Bentonite has been mined on Milos since 1952. The deposits occur almost exclusively in the northeast of the island. Here there are several active mines next to each other, including Imerys’ Aggeria Mine, which has existed since 1985 and which is the biggest bentonite mine in Europe and one of the biggest in the world. To be precise, there are two overlapping mines, so they are often spoken of as the Aggeria and Agia Irini Mines. This very deep mine, which reaches almost down to sea level, yields about 1 million tonnes of bentonite a year, a large part of the total production on Milos.
Imerys’ Aggeria and Agia Irini Mines
Besides other smaller Imerys mines, there are another two bentonite mines operated by the firms of Elliniki Metalleftiki (Greek Mining Ltd.) and Süd Chemie Hellas. All the above-mentioned bentonite mines are strung out more or less in a line between Mytakas and the east coast. Astonishingly, the glossy leaflet that you can obtain from the Mining Museum makes no sense at all in this regard.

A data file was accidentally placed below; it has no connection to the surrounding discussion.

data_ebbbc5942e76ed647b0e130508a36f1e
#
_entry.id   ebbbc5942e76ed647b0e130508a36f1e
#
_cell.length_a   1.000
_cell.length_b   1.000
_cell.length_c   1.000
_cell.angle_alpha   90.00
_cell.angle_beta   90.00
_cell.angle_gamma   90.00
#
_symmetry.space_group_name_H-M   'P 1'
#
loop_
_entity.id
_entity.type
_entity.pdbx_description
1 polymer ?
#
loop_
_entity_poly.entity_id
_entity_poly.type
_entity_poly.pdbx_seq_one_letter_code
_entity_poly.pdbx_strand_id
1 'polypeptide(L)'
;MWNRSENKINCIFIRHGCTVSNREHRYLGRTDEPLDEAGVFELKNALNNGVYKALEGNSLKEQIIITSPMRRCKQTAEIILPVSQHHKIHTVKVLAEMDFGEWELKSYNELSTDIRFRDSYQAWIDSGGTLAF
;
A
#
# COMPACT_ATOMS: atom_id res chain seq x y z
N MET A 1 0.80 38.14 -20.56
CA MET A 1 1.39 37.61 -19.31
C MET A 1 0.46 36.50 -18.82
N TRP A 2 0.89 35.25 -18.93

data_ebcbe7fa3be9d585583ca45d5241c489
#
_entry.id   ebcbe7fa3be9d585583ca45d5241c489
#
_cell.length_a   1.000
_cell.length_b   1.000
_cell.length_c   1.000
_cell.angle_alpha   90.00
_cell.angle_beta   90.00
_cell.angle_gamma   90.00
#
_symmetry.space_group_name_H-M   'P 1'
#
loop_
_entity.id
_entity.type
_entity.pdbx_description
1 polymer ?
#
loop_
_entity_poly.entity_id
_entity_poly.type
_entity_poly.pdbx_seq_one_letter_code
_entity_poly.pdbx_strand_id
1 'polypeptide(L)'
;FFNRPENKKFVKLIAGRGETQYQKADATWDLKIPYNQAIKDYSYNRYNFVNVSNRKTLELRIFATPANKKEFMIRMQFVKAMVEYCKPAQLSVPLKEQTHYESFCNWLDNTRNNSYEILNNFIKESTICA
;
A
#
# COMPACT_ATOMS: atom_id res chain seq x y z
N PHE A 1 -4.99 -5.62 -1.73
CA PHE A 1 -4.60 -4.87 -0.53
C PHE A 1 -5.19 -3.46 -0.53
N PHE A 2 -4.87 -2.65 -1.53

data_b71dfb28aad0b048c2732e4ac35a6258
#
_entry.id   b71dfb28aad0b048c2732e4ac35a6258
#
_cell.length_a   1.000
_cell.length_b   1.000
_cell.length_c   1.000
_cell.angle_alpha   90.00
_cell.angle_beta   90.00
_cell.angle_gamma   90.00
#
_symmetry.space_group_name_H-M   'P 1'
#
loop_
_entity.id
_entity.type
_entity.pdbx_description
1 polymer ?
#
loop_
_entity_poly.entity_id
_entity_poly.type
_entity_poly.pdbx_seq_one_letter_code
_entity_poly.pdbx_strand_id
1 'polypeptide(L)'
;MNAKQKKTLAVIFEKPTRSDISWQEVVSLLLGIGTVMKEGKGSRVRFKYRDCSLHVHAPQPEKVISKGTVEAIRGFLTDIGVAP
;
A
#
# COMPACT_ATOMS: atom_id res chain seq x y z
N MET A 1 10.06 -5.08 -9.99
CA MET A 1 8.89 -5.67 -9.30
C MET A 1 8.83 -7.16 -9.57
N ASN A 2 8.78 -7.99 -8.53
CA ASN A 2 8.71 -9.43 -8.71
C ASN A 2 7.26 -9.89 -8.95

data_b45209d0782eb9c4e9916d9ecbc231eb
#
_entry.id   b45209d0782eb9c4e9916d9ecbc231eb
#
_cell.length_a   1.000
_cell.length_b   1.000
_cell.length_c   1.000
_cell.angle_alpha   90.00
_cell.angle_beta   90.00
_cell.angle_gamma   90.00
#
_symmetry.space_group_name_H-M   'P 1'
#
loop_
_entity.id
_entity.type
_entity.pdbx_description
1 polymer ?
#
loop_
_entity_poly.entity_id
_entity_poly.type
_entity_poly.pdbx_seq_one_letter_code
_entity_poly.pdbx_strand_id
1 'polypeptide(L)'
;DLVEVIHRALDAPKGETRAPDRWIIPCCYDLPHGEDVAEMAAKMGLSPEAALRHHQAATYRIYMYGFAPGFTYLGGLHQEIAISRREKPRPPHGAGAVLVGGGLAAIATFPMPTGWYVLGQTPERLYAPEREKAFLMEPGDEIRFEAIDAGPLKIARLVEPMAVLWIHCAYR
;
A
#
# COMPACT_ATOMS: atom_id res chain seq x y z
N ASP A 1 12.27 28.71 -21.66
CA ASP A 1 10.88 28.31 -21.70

Elliniki Metalleftiki (Greek Mining Ltd.)’s bentonite mine
Süd Chemie Hellas’ bentonite mine
Because of Imerys’ dominant position it is difficult to tell which of the competing companies can really hold its own in the market and whether ores are still being continuously extracted from their mines. There are definitely closed bentonite mines on the Plain of Komia and one of these has been turned into a striking groundwater lake.
Closed bentonite mine with groundwater lake
On the plain of Komia